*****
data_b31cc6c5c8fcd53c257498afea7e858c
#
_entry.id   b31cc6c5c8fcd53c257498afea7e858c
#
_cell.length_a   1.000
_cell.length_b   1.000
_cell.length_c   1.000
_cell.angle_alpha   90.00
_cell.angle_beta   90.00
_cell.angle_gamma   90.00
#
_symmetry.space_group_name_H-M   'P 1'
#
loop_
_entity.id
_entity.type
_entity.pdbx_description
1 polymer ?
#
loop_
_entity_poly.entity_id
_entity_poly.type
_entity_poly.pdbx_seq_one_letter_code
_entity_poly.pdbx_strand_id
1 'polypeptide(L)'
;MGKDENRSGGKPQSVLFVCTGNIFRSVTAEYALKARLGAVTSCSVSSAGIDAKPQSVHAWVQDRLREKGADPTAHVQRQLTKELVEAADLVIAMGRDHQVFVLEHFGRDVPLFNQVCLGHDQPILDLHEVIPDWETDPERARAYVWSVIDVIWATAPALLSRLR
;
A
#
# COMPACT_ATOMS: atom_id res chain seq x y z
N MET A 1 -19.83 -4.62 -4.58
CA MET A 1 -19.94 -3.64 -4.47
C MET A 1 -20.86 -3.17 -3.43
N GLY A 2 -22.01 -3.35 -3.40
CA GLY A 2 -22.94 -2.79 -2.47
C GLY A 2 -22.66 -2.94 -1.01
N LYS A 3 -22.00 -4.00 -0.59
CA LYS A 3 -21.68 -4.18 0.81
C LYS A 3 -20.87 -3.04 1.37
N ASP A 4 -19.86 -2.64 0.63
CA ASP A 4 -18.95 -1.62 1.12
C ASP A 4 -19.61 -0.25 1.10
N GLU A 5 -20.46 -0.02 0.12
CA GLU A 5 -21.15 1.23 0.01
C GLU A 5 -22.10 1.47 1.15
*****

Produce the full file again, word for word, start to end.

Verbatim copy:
data_b31cc6c5c8fcd53c257498afea7e858c
#
_entry.id   b31cc6c5c8fcd53c257498afea7e858c
#
_cell.length_a   1.000
_cell.length_b   1.000
_cell.length_c   1.000
_cell.angle_alpha   90.00
_cell.angle_beta   90.00
_cell.angle_gamma   90.00
#
_symmetry.space_group_name_H-M   'P 1'
#
loop_
_entity.id
_entity.type
_entity.pdbx_description
1 polymer ?
#
loop_
_entity_poly.entity_id
_entity_poly.type
_entity_poly.pdbx_seq_one_letter_code
_entity_poly.pdbx_strand_id
1 'polypeptide(L)'
;MGKDENRSGGKPQSVLFVCTGNIFRSVTAEYALKARLGAVTSCSVSSAGIDAKPQSVHAWVQDRLREKGADPTAHVQRQLTKELVEAADLVIAMGRDHQVFVLEHFGRDVPLFNQVCLGHDQPILDLHEVIPDWETDPERARAYVWSVIDVIWATAPALLSRLR
;
A
#
# COMPACT_ATOMS: atom_id res chain seq x y z
N MET A 1 -19.83 -4.62 -4.58
CA MET A 1 -19.94 -3.64 -4.47
C MET A 1 -20.86 -3.17 -3.43
N GLY A 2 -22.01 -3.35 -3.40
CA GLY A 2 -22.94 -2.79 -2.47
C GLY A 2 -22.66 -2.94 -1.01
N LYS A 3 -22.00 -4.00 -0.59
CA LYS A 3 -21.68 -4.18 0.81
C LYS A 3 -20.87 -3.04 1.37
N ASP A 4 -19.86 -2.64 0.63
CA ASP A 4 -18.95 -1.62 1.12
C ASP A 4 -19.61 -0.25 1.10
N GLU A 5 -20.46 -0.02 0.12
CA GLU A 5 -21.15 1.23 0.01
C GLU A 5 -22.10 1.47 1.15